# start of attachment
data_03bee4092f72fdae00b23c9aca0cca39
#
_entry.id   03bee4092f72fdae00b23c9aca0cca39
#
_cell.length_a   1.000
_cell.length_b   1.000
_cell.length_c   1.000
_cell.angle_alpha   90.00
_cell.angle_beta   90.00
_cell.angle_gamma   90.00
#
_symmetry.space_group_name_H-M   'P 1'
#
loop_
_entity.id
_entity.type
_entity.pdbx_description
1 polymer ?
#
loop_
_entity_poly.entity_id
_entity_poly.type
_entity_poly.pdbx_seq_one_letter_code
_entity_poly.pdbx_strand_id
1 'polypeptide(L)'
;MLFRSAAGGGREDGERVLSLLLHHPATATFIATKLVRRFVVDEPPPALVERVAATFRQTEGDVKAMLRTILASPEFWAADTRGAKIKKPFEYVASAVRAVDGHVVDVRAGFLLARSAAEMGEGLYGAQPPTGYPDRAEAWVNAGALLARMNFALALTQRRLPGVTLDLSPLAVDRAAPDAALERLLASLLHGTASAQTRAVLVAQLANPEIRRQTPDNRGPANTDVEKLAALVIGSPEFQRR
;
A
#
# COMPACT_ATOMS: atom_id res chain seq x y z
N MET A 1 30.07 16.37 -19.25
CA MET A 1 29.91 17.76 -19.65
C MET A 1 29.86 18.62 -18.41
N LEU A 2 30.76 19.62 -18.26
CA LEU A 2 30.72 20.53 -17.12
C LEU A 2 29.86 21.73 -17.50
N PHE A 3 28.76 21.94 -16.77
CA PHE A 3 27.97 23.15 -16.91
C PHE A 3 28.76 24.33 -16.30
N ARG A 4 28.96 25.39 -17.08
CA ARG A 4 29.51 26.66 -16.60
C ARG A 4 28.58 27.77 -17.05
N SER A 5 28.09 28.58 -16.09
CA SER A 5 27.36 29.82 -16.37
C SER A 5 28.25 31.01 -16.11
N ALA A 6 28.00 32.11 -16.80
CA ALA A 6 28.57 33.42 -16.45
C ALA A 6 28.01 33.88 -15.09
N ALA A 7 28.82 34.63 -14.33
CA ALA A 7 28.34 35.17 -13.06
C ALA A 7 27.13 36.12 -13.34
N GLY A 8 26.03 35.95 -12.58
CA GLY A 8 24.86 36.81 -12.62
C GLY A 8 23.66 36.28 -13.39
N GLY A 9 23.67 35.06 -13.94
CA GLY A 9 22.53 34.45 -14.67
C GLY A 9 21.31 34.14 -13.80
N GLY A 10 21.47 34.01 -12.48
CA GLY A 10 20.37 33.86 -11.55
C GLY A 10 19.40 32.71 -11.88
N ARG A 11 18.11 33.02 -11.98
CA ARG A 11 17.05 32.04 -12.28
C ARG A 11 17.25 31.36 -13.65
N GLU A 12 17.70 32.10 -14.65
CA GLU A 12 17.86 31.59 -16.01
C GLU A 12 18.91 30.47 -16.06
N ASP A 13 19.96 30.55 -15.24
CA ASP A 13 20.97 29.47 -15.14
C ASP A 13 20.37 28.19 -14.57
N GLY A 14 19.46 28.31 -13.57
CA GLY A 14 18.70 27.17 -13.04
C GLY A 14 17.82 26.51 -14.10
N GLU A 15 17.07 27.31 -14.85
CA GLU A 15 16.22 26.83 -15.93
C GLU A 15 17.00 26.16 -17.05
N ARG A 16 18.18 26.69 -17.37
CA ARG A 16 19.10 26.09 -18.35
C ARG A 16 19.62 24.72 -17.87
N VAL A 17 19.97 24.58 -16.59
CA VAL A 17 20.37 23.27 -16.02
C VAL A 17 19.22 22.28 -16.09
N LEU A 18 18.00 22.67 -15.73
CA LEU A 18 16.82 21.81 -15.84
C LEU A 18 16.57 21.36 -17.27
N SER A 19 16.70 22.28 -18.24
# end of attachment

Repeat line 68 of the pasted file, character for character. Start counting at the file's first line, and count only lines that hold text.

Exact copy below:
CA ASP A 13 20.97 29.47 -15.14